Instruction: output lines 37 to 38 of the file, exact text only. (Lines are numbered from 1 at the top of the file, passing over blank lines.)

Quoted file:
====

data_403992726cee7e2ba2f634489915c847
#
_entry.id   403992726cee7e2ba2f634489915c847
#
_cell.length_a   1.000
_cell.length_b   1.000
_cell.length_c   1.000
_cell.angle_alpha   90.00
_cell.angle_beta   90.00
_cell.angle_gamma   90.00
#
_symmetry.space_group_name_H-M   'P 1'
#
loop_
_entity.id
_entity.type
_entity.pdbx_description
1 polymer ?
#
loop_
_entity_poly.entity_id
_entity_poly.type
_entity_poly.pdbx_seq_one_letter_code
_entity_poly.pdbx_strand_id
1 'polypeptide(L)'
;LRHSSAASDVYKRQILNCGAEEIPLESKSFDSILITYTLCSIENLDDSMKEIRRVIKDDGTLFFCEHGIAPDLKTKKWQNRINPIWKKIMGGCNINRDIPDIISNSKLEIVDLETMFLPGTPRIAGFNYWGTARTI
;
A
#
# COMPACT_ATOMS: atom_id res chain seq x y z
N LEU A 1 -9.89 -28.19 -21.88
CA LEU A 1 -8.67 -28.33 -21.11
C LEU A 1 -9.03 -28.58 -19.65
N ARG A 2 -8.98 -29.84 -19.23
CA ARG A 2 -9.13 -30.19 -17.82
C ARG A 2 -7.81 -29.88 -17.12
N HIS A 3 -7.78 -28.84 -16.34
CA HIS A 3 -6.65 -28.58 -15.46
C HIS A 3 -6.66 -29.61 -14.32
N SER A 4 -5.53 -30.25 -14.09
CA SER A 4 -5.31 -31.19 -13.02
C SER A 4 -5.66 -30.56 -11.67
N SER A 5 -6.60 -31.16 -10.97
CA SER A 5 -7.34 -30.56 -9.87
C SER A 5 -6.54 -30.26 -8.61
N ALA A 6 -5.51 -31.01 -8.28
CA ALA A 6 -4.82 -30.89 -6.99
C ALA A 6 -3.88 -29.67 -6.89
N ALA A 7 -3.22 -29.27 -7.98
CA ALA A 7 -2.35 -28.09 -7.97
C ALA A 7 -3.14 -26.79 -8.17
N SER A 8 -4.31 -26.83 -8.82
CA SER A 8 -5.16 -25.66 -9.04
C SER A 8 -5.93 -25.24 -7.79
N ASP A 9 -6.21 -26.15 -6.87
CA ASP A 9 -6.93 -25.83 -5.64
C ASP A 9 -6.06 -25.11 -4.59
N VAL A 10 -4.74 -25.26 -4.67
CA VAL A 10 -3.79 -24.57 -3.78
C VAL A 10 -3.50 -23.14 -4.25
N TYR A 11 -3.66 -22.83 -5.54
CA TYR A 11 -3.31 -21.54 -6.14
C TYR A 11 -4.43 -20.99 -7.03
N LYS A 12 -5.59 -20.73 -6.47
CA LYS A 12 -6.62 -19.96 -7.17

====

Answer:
N HIS A 3 -7.78 -28.84 -16.34
CA HIS A 3 -6.65 -28.58 -15.46